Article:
## Calculus (3rd Edition)

$c=\frac{3\pi}{4}$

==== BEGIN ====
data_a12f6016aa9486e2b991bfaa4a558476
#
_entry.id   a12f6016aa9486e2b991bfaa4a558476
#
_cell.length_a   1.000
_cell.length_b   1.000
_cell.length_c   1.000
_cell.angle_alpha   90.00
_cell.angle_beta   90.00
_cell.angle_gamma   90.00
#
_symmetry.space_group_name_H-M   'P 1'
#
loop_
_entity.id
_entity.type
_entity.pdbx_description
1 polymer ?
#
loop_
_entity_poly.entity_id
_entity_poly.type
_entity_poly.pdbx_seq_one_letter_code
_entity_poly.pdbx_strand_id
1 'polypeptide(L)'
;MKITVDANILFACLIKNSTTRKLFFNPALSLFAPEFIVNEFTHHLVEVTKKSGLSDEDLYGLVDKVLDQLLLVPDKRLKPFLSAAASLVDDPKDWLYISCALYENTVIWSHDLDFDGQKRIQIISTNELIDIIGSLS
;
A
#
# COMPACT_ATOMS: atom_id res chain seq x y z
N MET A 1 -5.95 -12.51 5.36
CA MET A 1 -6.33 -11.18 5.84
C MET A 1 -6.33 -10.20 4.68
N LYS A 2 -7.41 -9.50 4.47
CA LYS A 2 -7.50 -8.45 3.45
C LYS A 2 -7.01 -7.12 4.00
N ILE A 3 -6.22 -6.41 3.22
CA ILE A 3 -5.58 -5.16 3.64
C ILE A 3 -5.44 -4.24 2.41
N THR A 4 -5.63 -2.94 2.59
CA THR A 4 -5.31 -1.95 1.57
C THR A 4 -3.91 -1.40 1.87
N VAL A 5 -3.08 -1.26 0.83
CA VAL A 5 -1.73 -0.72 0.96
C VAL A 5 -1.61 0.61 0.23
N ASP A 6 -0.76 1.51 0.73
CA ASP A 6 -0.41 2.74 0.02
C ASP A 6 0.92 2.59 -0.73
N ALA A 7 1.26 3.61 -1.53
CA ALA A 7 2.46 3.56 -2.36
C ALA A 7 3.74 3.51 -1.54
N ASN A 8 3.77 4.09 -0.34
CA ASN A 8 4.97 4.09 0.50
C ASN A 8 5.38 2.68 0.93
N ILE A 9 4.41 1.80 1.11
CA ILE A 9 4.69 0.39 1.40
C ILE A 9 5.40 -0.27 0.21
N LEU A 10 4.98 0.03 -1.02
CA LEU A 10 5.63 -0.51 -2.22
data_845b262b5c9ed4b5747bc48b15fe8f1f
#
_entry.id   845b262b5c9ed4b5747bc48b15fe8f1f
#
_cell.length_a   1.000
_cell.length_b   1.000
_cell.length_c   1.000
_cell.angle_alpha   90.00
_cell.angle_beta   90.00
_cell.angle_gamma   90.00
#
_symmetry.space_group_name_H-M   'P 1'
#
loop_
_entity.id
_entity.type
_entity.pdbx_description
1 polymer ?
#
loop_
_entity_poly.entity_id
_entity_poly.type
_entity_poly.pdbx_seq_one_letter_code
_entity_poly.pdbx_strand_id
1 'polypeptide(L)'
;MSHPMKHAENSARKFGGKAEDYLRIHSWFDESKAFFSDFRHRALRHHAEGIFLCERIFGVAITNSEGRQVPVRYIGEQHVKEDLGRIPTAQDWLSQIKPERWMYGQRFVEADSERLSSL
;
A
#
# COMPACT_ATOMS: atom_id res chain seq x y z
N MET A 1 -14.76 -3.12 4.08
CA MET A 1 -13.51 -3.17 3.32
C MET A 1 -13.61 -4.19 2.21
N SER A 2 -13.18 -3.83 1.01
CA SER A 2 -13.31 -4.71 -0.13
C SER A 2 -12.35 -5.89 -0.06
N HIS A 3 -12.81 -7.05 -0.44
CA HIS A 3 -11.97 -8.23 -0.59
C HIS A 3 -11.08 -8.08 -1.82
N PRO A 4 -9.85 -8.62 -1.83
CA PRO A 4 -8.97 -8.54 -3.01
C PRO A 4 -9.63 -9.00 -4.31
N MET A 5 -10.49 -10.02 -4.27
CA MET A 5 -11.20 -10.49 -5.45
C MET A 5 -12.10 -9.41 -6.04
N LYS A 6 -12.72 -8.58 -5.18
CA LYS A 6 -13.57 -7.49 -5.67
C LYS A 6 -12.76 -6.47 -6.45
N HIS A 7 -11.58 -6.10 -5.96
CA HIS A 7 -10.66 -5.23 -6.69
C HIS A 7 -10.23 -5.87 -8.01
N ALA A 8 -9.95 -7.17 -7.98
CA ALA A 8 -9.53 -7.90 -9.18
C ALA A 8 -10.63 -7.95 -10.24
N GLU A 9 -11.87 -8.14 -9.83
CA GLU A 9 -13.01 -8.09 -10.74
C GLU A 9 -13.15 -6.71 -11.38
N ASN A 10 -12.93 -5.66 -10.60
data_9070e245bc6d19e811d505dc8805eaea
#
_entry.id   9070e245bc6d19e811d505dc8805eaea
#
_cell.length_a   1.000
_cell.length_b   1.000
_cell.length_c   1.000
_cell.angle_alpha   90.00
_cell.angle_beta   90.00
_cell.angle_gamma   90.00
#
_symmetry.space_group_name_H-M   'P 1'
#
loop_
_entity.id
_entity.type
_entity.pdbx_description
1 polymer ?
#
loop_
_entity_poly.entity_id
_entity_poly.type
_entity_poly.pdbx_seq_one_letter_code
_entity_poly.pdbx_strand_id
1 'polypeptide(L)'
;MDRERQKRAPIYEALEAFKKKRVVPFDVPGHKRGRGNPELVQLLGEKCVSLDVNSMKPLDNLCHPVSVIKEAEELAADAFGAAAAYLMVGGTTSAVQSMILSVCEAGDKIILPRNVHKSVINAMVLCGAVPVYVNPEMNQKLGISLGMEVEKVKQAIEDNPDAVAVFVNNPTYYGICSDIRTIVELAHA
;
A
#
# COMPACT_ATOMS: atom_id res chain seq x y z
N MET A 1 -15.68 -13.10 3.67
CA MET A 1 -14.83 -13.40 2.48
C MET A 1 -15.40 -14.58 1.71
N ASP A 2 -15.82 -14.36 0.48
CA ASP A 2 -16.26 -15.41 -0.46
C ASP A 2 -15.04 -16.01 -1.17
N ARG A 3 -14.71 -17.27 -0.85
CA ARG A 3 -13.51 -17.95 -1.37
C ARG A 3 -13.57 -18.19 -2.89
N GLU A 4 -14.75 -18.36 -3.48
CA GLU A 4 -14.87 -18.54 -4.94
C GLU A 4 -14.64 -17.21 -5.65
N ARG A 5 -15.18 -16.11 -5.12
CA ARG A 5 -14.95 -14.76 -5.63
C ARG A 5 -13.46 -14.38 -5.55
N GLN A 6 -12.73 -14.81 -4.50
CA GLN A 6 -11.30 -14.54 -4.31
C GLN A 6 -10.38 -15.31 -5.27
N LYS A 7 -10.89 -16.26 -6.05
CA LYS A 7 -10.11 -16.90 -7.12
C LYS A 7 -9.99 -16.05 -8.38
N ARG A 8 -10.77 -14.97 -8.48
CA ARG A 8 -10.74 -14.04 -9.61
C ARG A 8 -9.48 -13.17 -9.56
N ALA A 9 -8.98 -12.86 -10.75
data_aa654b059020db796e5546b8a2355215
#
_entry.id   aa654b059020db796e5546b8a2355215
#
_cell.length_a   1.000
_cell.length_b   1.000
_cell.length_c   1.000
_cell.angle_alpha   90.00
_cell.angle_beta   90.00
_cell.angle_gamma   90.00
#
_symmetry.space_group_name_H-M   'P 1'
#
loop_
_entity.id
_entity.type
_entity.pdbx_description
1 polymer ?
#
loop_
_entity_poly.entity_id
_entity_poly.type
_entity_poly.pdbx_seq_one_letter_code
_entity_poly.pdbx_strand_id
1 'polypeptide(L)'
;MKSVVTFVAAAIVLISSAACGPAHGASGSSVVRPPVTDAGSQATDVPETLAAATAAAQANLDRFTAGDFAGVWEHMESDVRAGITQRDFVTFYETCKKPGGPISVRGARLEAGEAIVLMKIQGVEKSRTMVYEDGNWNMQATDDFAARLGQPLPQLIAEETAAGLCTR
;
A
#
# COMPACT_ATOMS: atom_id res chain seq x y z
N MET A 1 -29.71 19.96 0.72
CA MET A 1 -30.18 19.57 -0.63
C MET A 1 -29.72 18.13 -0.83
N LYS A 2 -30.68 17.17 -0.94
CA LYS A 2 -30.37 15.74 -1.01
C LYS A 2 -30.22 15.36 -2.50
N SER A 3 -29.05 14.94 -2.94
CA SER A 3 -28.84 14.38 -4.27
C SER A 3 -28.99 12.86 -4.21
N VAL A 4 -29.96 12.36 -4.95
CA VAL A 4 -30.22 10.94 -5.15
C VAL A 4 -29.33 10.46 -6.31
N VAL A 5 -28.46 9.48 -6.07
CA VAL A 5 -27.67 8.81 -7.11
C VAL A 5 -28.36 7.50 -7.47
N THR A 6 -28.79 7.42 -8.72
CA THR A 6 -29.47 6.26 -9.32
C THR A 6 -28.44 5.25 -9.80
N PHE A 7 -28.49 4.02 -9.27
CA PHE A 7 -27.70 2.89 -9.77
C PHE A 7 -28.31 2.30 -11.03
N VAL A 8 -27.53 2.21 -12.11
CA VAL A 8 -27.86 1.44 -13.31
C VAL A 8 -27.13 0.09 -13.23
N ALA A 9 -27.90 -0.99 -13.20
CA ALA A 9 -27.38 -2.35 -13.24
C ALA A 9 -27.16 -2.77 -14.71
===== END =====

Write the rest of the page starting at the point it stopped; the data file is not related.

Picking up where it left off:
MVT states that $f'(c)=\frac{f(b)-f(a)}{b-a}$ Then, $-\sin c-\cos c=\frac{[\cos 2\pi -\sin 2\pi]-[\cos 0-\sin 0]}{2\pi -0}$ $\implies -\sin c-\cos c=0$ $\implies -\sin c= \cos c$ $\implies \tan c=-1$ We know that $\tan \frac{\pi}{4}=1$ and $-1=-\tan \frac{\pi}{4}=\tan (\pi-\frac{\pi}{4})=\tan \frac{3\pi}{4}$ $c=\frac{3\pi}{4}$ lies in the interval $(0,2\pi)$ and is one such point that satisfies the conclusion of the MVT. Note that we also could have chosen $\frac{7\pi}{4}$ as the point.